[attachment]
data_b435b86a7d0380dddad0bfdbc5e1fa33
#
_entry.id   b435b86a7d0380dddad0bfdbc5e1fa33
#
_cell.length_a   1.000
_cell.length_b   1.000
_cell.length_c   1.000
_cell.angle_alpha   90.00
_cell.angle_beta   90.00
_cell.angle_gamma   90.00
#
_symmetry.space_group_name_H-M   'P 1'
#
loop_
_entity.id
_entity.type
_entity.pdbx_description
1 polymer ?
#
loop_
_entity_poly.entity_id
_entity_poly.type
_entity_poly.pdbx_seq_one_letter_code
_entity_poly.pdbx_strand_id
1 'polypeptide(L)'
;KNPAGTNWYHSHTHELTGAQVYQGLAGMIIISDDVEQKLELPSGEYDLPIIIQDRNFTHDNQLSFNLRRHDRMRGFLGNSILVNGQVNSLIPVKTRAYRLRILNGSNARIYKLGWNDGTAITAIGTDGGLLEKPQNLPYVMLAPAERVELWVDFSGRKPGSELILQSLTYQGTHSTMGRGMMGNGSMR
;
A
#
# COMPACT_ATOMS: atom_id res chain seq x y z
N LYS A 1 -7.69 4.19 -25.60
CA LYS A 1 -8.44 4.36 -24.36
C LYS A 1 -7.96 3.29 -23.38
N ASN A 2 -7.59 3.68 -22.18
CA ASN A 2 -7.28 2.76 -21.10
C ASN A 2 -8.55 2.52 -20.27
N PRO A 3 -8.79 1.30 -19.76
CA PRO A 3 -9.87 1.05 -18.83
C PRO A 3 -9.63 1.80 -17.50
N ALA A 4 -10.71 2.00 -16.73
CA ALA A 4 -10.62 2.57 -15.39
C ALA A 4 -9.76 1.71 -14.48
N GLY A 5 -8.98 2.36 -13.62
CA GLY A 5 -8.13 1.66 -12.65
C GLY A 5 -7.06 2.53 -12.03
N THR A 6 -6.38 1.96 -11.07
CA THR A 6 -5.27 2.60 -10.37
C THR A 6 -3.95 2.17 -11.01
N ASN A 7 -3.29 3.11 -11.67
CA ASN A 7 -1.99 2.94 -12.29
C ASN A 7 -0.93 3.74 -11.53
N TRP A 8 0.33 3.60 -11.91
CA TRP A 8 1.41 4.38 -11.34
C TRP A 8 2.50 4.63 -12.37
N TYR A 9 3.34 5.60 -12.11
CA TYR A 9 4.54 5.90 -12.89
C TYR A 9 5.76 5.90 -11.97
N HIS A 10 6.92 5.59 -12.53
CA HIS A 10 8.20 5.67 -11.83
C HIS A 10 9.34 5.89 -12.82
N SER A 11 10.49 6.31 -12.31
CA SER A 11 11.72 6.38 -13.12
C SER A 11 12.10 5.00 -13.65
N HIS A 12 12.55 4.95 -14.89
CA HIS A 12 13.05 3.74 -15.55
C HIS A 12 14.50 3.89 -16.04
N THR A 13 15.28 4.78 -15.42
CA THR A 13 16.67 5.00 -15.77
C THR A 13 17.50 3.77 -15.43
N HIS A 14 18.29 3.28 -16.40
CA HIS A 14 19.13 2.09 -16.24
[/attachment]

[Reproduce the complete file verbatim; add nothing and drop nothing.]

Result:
data_b435b86a7d0380dddad0bfdbc5e1fa33
#
_entry.id   b435b86a7d0380dddad0bfdbc5e1fa33
#
_cell.length_a   1.000
_cell.length_b   1.000
_cell.length_c   1.000
_cell.angle_alpha   90.00
_cell.angle_beta   90.00
_cell.angle_gamma   90.00
#
_symmetry.space_group_name_H-M   'P 1'
#
loop_
_entity.id
_entity.type
_entity.pdbx_description
1 polymer ?
#
loop_
_entity_poly.entity_id
_entity_poly.type
_entity_poly.pdbx_seq_one_letter_code
_entity_poly.pdbx_strand_id
1 'polypeptide(L)'
;KNPAGTNWYHSHTHELTGAQVYQGLAGMIIISDDVEQKLELPSGEYDLPIIIQDRNFTHDNQLSFNLRRHDRMRGFLGNSILVNGQVNSLIPVKTRAYRLRILNGSNARIYKLGWNDGTAITAIGTDGGLLEKPQNLPYVMLAPAERVELWVDFSGRKPGSELILQSLTYQGTHSTMGRGMMGNGSMR
;
A
#
# COMPACT_ATOMS: atom_id res chain seq x y z
N LYS A 1 -7.69 4.19 -25.60
CA LYS A 1 -8.44 4.36 -24.36
C LYS A 1 -7.96 3.29 -23.38
N ASN A 2 -7.59 3.68 -22.18
CA ASN A 2 -7.28 2.76 -21.10
C ASN A 2 -8.55 2.52 -20.27
N PRO A 3 -8.79 1.30 -19.76
CA PRO A 3 -9.87 1.05 -18.83
C PRO A 3 -9.63 1.80 -17.50
N ALA A 4 -10.71 2.00 -16.73
CA ALA A 4 -10.62 2.57 -15.39
C ALA A 4 -9.76 1.71 -14.48
N GLY A 5 -8.98 2.36 -13.62
CA GLY A 5 -8.13 1.66 -12.65
C GLY A 5 -7.06 2.53 -12.03
N THR A 6 -6.38 1.96 -11.07
CA THR A 6 -5.27 2.60 -10.37
C THR A 6 -3.95 2.17 -11.01
N ASN A 7 -3.29 3.11 -11.67
CA ASN A 7 -1.99 2.94 -12.29
C ASN A 7 -0.93 3.74 -11.53
N TRP A 8 0.33 3.60 -11.91
CA TRP A 8 1.41 4.38 -11.34
C TRP A 8 2.50 4.63 -12.37
N TYR A 9 3.34 5.60 -12.11
CA TYR A 9 4.54 5.90 -12.89
C TYR A 9 5.76 5.90 -11.97
N HIS A 10 6.92 5.59 -12.53
CA HIS A 10 8.20 5.67 -11.83
C HIS A 10 9.34 5.89 -12.82
N SER A 11 10.49 6.31 -12.31
CA SER A 11 11.72 6.38 -13.12
C SER A 11 12.10 5.00 -13.65
N HIS A 12 12.55 4.95 -14.89
CA HIS A 12 13.05 3.74 -15.55
C HIS A 12 14.50 3.89 -16.04
N THR A 13 15.28 4.78 -15.42
CA THR A 13 16.67 5.00 -15.77
C THR A 13 17.50 3.77 -15.43
N HIS A 14 18.29 3.28 -16.40
CA HIS A 14 19.13 2.09 -16.24